Drone Lighting used to help photographers

Drone Lighting used to help photographers

Drone LightingDrone Lighting could provide the answer to the difficult, time consuming problem of setup, especially outside the studio.

In the researchers’ experiments, the drone lighting robot helicopter was equipped with a continuous-light source, a photographic flash, and a laser rangefinder (photo courtesy of the researchers)
Now, researchers at MIT and Cornell University hope to change that by providing photographers with squadrons of small, light-equipped autonomous robots that automatically assume the positions necessary to produce lighting effects specified through a simple, intuitive, camera-mounted interface.

At the International Symposium on Computational Aesthetics in Graphics, Visualization, and Imaging (Vancouver, Canada 8-10 August 2014) they take the first step toward realizing this drone lighting vision, presenting a prototype system that uses an autonomous helicopter to produce a difficult effect called ‘rim lighting’, in which only the edge of the photographer’s subject is strongly lit.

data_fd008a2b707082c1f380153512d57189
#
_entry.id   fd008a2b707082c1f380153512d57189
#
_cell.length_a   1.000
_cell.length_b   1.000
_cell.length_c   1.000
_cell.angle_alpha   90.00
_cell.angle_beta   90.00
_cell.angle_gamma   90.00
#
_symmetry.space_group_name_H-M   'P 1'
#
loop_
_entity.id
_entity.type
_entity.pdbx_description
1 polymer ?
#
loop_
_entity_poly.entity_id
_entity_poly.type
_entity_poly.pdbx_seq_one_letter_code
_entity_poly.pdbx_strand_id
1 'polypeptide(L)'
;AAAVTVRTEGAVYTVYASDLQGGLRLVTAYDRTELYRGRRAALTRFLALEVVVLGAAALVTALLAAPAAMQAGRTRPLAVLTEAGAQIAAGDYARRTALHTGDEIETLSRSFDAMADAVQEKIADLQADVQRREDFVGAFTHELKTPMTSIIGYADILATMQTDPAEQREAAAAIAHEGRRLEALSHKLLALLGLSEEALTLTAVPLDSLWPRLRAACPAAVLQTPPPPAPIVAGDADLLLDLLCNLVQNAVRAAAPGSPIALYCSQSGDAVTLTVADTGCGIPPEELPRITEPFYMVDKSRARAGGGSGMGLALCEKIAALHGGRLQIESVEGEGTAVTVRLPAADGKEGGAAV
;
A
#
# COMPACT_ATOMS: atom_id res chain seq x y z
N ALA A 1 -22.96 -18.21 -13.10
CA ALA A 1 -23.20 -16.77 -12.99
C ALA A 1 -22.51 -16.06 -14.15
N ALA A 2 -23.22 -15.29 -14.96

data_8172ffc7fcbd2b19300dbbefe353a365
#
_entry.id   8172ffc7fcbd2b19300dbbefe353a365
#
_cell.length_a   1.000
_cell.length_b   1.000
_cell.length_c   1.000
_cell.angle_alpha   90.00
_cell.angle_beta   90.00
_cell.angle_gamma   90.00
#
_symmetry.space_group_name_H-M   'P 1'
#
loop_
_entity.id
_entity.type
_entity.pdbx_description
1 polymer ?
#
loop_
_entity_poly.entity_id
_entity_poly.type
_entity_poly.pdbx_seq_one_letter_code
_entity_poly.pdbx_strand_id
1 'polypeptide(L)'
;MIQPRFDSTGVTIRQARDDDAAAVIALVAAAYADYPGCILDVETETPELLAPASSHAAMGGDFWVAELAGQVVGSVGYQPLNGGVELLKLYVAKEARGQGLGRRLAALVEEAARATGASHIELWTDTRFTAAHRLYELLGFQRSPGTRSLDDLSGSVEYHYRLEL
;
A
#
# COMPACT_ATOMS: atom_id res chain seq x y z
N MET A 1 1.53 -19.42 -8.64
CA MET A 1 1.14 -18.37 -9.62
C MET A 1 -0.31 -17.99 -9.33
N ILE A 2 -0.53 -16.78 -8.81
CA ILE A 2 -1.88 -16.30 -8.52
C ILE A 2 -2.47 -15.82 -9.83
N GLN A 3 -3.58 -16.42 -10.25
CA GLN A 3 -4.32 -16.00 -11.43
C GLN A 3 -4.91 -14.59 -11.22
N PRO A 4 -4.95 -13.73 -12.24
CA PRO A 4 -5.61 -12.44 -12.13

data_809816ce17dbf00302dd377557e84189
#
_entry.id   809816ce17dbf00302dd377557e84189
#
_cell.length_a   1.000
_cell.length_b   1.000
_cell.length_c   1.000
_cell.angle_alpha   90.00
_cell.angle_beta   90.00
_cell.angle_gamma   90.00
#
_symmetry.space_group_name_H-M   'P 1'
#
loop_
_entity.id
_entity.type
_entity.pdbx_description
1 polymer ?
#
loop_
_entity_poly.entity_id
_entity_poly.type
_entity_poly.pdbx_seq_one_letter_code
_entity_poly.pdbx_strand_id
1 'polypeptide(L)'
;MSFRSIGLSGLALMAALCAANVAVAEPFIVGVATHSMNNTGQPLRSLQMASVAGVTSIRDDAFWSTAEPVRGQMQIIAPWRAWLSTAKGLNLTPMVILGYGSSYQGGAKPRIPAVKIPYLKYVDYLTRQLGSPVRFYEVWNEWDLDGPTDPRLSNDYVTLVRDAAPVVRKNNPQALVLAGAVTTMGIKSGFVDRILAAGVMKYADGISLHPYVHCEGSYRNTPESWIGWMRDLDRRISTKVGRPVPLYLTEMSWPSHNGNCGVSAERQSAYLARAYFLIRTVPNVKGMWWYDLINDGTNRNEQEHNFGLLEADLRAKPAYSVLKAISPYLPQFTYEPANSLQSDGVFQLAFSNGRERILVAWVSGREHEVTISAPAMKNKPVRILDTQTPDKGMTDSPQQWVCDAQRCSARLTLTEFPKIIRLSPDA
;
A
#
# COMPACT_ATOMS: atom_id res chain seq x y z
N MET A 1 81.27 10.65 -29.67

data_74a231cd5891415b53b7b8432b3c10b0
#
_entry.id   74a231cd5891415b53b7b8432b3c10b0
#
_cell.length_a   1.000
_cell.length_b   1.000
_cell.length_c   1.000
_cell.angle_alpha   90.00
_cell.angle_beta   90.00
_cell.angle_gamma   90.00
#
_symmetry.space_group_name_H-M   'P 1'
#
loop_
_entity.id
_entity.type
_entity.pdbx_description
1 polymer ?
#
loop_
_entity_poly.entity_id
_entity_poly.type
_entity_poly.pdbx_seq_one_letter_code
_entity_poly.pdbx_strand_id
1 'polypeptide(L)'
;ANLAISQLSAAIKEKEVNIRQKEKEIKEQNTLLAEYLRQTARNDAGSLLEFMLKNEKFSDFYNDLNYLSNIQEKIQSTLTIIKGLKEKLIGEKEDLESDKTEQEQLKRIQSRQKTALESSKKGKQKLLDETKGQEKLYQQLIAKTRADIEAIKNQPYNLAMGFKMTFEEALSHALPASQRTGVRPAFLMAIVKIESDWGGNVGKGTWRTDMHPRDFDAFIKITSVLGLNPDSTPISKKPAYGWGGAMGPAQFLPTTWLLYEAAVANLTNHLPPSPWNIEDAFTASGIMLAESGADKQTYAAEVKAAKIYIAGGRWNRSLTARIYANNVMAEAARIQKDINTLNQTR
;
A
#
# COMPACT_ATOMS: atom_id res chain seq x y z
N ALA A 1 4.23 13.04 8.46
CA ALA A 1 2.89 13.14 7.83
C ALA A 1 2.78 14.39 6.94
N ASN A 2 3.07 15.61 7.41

According to Manohar Srikanth, who worked on the system at MIT and is now a senior researcher at Nokia, he and his presentation co-authors – MIT professor of computer science and engineering Frédo Durand and Cornell’s Kavita Bala – chose rim lighting for their initial experiments precisely because it’s a difficult effect.

“It’s very sensitive to the position of the light,” Srikanth says. “If you move the light, say, by a foot, your appearance changes dramatically.”

With the new system, the photographer indicates the direction from which the rim light should come, and the miniature helicopter flies to that side of the subject. The photographer then specifies the width of the rim as a percentage of its initial value, repeating that process until the desired effect is achieved.

Thereafter, the robot automatically maintains the specified rim width. “If somebody is facing you, the rim you would see is on the edge of the shoulder, but if the subject turns sideways, so that he’s looking 90 degrees away from you, then he’s exposing his chest to the light, which means that you’ll see a much thicker rim light,” Srikanth says. “So in order to compensate for the change in the body, the light has to change its position quite dramatically.”

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